Product profiles are a blueprint for breeding with impact

The impact of breeding on poverty alleviation in the developing world has been limited by low rates of adoption in farmers’ fields. With the number of people going hungry in the world again on the rise we must recommit to science for impact.

Product Profiles were designed by breeders for breeders as a means to focus their activities on the development of products that will replace established varieties on the market, taking into account market knowledge and other considerations such as gender.

At its core, a Product Profile describes a variety with the necessary characteristics to replace the older varieties that still dominate a particular market. This is an important change for breeding programs focused at creating the perfect variety for a particular environment, but which is not guaranteed to have market impact. 

The profile also functions as a commitment between breeders, management and their funders, as it should be possible to develop the variety described using available materials and resources within a reasonable timeframe. The goal is to set targets based on your ambitions for breeding program modernization and acceleration. 



Through workshops with our partners, EiB has developed a tool to simplify the process of capturing product profiles. This is intended to support the leader of a breeding initiative to gather market-driven information from a broad group of subject experts.

High-performing breeding programs know the needs of their customers, apply cross-functional expertize to product design and implement upfront planning. In the new way of working supported by product profiles, varieties are focused on client needs rather than being a by-product of scientific research interests. As a result, the product profile tool is designed to incorporate cross-functional knowledge, such as market, breeding, crop management, socioeconomics, gender and farmer/consumer expertize.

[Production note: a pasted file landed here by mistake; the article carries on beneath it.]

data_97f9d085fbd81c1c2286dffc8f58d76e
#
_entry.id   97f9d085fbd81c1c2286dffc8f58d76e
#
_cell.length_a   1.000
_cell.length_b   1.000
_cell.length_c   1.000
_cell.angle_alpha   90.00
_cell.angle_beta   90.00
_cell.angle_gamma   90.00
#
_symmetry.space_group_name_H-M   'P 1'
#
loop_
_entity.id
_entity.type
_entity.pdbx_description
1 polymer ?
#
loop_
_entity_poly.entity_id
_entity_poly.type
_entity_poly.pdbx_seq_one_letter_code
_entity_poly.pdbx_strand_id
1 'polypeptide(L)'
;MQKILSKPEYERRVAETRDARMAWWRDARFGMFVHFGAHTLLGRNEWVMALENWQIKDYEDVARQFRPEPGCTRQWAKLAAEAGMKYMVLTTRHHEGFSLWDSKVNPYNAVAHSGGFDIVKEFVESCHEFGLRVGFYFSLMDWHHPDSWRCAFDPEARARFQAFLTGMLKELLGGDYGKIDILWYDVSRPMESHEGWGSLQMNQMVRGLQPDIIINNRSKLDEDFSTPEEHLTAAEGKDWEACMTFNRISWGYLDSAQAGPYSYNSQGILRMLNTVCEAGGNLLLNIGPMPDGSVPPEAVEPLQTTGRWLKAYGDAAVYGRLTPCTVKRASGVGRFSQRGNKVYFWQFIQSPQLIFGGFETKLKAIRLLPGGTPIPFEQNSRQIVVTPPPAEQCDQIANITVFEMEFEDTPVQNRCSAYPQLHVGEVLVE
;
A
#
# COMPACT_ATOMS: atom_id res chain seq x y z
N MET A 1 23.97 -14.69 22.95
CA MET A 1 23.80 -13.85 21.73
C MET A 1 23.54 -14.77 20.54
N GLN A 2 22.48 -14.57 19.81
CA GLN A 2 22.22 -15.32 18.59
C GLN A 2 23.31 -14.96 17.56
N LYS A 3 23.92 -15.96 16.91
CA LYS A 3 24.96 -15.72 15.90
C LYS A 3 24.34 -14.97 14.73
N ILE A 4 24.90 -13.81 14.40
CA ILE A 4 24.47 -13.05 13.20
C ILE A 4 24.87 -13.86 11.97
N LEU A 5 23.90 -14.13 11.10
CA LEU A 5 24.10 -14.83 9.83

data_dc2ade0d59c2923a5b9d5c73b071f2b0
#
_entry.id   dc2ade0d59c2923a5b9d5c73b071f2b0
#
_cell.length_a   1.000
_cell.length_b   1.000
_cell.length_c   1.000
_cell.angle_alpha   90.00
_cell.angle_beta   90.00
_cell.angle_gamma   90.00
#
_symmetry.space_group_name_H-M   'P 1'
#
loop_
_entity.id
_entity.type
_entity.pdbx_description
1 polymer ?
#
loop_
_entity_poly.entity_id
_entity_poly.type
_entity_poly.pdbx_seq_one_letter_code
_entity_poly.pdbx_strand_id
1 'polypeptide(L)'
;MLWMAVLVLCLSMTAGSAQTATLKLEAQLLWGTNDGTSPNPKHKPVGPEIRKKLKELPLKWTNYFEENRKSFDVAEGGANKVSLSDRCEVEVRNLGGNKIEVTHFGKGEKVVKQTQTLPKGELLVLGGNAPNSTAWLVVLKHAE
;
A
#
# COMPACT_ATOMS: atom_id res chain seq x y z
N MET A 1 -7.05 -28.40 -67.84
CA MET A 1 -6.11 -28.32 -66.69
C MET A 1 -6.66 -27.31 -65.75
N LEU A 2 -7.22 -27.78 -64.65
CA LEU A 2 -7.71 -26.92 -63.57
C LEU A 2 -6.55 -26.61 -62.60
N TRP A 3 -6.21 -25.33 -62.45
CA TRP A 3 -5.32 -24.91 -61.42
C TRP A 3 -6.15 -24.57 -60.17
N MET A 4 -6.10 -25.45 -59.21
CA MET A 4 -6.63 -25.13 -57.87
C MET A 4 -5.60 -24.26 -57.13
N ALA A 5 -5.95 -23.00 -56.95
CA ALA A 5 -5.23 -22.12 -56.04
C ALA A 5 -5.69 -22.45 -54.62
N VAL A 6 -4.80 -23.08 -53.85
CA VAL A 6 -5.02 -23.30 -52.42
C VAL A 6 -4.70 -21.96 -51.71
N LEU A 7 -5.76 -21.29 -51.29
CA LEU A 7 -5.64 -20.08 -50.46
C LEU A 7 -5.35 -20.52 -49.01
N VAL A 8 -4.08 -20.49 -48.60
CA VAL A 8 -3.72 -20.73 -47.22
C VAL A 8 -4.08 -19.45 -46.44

The profiles created provide a clear description of the characteristics of the variety to be developed within a roughly five-year timeline, making an attractive proposition for funders and allowing breeding activities and improvement plans to be streamlined towards impact-driven goals. 

However, a focus on variety replacement should not mean just breeding for incremental improvement. Though a product profile is intended to be a commitment, in practice they also help to measure progress according to an annual improvement cycle, allowing breeding programs to adjust course in good time to meet their goals and stakeholder expectations.




I was wondering how to access the latest version of the product profile creation tool. It is very useful, and I would like access to the latest version. Thanks, Paul Gibson